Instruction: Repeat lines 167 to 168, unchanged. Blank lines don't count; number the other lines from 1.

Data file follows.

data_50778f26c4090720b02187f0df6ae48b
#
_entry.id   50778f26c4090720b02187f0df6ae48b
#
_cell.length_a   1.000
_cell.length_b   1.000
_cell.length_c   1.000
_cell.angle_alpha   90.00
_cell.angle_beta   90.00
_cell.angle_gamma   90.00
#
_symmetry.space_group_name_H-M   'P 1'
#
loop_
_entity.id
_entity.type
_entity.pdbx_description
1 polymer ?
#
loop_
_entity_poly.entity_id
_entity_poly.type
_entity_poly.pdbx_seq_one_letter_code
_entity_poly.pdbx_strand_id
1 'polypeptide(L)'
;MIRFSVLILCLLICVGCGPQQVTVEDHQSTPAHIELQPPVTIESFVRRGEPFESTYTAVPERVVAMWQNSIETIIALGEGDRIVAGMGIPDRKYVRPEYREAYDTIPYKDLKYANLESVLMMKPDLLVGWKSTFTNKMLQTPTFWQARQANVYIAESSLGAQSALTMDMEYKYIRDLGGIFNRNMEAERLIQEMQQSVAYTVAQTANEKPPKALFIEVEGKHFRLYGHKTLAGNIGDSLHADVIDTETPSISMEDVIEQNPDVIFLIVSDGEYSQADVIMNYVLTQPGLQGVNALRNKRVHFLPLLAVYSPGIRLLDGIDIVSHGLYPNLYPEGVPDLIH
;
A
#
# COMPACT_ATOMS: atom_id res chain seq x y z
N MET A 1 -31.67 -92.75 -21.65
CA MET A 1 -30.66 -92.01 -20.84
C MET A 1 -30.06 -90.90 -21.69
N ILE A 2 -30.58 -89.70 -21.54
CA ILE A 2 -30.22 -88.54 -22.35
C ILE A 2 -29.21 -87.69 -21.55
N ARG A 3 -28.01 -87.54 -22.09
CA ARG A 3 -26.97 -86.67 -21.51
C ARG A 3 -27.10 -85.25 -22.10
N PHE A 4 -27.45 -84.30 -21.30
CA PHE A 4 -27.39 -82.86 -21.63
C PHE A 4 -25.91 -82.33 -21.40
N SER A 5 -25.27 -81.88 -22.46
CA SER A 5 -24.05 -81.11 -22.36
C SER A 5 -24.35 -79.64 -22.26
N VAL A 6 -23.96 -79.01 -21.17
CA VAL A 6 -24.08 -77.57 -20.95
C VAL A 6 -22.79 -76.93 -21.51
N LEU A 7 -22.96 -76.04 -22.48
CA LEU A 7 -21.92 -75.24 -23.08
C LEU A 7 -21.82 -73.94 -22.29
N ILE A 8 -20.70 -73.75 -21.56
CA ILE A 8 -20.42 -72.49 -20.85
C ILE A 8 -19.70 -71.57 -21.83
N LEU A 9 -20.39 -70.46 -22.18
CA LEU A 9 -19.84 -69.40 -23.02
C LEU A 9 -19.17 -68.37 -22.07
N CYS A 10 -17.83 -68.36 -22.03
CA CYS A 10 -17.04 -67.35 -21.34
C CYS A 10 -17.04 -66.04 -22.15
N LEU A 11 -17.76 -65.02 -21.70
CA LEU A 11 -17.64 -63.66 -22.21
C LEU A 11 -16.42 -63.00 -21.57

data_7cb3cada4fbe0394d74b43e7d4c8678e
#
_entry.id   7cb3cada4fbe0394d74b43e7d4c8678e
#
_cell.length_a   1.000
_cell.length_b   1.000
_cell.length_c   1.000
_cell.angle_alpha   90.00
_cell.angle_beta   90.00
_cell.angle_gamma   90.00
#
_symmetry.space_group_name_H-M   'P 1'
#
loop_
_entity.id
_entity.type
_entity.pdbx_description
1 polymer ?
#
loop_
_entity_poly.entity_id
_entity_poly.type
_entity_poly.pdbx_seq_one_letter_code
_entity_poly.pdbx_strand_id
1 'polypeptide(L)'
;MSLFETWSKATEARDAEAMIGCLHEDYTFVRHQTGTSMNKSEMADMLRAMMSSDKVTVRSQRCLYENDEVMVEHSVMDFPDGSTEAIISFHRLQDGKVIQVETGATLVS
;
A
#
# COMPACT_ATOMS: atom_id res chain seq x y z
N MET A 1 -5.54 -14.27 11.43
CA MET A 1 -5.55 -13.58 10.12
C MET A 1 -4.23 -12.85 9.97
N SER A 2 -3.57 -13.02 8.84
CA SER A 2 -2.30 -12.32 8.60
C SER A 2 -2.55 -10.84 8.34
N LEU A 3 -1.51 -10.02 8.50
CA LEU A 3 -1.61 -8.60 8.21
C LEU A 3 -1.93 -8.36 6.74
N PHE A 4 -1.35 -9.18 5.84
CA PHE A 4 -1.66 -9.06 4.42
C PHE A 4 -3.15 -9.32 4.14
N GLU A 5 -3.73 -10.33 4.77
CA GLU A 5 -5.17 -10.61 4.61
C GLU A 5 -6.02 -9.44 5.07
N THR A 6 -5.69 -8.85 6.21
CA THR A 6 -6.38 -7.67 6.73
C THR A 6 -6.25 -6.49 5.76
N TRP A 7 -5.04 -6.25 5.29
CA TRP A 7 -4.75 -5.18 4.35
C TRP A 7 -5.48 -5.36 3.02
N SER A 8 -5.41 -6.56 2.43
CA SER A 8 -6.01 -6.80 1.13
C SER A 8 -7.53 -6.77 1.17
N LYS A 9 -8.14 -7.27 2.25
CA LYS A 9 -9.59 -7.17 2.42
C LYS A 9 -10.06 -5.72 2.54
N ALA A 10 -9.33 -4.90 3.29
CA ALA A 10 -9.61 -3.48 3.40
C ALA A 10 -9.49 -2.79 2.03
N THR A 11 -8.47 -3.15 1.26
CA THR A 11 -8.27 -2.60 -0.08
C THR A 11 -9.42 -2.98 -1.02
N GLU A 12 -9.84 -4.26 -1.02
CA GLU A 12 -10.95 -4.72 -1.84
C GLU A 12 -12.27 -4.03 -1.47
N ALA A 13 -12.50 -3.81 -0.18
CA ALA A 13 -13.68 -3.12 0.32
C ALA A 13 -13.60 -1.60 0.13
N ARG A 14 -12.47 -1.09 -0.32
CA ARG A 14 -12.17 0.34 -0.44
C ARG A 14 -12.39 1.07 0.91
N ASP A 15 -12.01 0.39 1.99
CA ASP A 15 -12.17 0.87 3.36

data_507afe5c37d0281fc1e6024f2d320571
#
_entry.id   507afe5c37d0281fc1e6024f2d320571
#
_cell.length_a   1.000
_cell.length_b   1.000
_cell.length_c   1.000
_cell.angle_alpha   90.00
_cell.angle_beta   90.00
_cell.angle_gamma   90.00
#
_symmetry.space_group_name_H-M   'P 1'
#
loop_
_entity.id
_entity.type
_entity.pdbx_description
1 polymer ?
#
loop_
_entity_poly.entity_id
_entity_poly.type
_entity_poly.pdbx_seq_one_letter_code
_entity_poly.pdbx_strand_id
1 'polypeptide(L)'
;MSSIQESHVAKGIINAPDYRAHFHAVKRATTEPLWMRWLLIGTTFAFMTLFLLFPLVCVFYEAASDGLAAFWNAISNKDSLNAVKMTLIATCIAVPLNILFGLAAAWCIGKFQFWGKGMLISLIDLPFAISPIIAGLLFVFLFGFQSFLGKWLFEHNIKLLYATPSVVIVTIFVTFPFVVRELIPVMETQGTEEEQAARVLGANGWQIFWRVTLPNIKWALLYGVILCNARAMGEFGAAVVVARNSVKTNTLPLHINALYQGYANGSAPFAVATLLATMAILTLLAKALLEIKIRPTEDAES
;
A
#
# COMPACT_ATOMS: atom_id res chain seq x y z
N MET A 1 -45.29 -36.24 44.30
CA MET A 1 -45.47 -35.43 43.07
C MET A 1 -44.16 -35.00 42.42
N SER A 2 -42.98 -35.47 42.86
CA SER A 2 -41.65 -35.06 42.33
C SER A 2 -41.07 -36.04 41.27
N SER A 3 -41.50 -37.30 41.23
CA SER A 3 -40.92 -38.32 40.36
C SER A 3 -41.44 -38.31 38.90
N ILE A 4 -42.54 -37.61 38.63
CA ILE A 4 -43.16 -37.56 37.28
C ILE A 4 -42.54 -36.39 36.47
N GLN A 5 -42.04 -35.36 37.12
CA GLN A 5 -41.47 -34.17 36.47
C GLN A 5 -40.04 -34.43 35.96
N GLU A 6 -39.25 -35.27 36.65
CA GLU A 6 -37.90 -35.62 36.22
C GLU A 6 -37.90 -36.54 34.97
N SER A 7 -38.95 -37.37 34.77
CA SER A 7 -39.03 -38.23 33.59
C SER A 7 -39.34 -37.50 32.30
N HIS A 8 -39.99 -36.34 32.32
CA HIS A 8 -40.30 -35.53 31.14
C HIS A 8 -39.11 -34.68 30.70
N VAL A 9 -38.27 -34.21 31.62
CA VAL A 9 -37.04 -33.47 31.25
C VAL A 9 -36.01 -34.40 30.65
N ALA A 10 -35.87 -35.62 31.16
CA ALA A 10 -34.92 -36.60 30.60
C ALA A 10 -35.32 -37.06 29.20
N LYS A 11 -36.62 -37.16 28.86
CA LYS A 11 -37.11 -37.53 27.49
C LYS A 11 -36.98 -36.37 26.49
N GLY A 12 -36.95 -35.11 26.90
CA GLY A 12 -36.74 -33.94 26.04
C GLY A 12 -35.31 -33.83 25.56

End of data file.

# COMPACT_ATOMS: atom_id res chain seq x y z
N MET A 1 -45.29 -36.24 44.30